African American Theatre's Wifetime' looks at a different kind of sharing
BY Denise Graab
WHAT DOES A woman say when her husband comes home and tells her about his newly found desire to take another wife?
"You fools over there at the Center sit around talking about revolution, but if you ever try to move another woman into this house with me, you will see a revolution!" is what Irma Rogers says when her husband Willie does exactly that.
Irma and Willie Rogers are characters in the two-act comedy "Once in a Wifetime," performed by the UC Santa Cruz African American Theatre Arts Troupe through Feb. 25. The play, written in the '70s, focuses on the eternal triangle between men and women from the perspective of the African custom of polygamy.
"It was inspired by my observations of a Pan African group in Washington, D.C., in which polygamy was practiced," says playwright Celeste Walker. "I was really interested in exactly what went on in such relationships." Although the play is a creation of Walker's imagination, her interviews with the group's real wives and husbands helped develop its characters.
"The most difficult part (about playing her) is that her beliefs are different than mine," says troupe member Nandi Ellis, who plays the character Yeruwa, the woman Willie falls in love with in "Wifetime." "Like the submissive role she must play I wouldn't be into sharing. But as far as her spunkiness, her outgoingness, that part was easy."
Ellis feels that polygamy is a matter of cultural perspective. "It's different here in America. In other parts of the world, in Africa and other countries, polygamy is looked accepted as a part of the culture," she says.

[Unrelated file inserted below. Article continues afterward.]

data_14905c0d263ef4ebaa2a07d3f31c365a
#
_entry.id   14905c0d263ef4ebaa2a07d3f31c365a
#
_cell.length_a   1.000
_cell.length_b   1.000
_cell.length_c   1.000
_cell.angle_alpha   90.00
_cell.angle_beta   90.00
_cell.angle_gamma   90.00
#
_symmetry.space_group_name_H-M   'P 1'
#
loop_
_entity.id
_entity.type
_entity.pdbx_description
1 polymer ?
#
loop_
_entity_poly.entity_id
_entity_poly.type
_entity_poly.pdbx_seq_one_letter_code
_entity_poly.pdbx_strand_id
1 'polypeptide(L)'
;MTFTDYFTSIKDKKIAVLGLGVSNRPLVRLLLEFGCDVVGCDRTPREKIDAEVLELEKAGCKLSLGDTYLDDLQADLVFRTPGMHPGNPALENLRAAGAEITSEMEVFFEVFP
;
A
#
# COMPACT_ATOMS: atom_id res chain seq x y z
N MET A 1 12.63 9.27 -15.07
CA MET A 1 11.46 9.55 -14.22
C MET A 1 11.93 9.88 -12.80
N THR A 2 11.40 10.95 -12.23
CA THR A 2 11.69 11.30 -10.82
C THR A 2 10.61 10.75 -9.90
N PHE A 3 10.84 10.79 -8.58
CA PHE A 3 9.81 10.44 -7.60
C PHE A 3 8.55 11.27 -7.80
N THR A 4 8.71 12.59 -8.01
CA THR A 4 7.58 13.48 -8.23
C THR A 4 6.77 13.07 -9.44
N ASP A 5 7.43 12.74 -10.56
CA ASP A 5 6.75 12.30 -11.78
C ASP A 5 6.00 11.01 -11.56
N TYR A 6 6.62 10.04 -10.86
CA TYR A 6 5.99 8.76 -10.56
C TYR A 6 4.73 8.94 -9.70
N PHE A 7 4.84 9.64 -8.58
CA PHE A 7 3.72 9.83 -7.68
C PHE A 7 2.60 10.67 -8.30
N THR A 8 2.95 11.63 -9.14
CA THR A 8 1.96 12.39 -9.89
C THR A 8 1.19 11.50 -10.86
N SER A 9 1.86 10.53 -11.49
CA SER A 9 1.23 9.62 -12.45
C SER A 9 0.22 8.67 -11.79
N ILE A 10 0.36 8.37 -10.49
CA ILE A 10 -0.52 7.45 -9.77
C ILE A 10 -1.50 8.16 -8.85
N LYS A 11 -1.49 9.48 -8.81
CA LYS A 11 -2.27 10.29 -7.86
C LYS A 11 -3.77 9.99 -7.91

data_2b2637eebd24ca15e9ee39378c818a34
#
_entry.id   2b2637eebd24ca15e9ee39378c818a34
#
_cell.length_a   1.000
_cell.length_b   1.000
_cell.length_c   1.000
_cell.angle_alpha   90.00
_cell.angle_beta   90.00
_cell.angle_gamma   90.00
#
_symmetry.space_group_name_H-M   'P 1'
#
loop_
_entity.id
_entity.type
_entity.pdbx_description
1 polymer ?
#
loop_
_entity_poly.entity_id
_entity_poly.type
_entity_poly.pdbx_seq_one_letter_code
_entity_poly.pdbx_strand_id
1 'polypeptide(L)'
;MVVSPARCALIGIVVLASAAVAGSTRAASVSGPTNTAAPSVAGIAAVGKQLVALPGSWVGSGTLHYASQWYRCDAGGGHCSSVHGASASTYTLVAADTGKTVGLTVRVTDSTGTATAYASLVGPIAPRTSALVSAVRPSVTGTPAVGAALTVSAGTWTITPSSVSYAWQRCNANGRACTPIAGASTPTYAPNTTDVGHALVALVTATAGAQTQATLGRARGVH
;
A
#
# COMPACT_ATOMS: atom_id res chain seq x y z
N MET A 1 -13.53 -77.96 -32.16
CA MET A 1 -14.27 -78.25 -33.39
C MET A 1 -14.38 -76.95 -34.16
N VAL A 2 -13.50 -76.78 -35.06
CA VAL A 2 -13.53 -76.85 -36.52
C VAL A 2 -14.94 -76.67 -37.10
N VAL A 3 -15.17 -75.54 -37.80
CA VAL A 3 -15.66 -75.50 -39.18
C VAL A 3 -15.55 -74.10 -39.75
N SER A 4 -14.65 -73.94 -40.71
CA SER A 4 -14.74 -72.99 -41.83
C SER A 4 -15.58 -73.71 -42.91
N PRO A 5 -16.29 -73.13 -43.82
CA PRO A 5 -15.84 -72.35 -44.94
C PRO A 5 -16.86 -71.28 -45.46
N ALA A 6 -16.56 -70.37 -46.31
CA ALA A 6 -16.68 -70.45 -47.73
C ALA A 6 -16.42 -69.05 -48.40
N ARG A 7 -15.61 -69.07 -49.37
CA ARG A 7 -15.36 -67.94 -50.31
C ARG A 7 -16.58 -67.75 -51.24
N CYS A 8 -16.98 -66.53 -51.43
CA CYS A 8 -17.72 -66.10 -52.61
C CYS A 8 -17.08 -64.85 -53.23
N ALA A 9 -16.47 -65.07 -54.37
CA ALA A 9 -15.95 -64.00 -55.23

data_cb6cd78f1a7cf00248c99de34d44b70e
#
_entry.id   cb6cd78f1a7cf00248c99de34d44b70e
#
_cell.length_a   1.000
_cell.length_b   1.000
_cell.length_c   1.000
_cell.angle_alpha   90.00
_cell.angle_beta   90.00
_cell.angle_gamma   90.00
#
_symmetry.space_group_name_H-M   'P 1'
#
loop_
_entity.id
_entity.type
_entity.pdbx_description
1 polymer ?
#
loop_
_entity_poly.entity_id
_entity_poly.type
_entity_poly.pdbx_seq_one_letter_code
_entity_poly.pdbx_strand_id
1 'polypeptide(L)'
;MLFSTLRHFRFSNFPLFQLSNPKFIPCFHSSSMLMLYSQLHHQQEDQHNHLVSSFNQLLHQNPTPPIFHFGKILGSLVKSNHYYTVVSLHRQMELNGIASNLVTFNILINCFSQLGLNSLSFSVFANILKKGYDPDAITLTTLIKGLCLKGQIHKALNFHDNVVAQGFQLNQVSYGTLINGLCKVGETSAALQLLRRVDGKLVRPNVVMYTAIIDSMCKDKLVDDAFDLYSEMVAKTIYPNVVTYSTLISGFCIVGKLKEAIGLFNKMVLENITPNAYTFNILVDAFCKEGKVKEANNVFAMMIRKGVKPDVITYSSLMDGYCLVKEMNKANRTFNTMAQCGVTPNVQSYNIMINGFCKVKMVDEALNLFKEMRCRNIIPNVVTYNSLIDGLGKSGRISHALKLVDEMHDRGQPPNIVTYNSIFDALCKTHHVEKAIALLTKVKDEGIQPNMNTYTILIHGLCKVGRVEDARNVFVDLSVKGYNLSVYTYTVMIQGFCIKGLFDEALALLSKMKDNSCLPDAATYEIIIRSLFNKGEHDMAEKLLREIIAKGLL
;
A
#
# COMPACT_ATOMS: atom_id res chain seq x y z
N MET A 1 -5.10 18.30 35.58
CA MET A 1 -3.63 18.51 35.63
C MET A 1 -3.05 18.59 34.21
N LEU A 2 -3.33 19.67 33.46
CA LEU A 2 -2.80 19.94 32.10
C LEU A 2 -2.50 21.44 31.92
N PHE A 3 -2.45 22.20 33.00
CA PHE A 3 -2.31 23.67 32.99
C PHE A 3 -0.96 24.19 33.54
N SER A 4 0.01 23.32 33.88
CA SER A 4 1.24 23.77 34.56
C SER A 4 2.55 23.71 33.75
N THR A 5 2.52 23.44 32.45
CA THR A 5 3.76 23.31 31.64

Although the custom of polygamy is not common in America, the play does address some of the male/female dynamics that are. For instance, when Irma says, "I'm glad we don't have that mess going on over here," Willie quickly disagrees with her.
"Oh, it's over here alright. Why do you think there's so many divorces in America?" he says. Willie tells Irma that there are multiple women per each male in the city and says, "Whether they know it or not, every woman in this city is sharing their man."
The UCSC African American Theater Arts Troupe, now on its fifth production, was formed four years ago by a handful of students and its director, Don Williams, to promote "community building" and to "provide an outlet for the creative talents of African American artists" on campus.
Since the group's formation, its membership has grown, it has awarded scholarships yearly from the money it has raised at performances, and it has performed at middle and high schools in Santa Cruz and Monterey counties. The scholarships, Williams says, were established to help African American students at the university, and the community efforts entice younger African American students to attend UCSC.
In the play, Willie Rogers is played by Eric Jackson, a UCSC. chemistry senior who is founding member, the current president and an actor with the troupe.
When asked, Jackson insists he really isn t like Willie.
"I know lots of guys like him that I could look at as examples. but I'm not like them," he says with a smile. "I'm happy with the one woman I'm with!"
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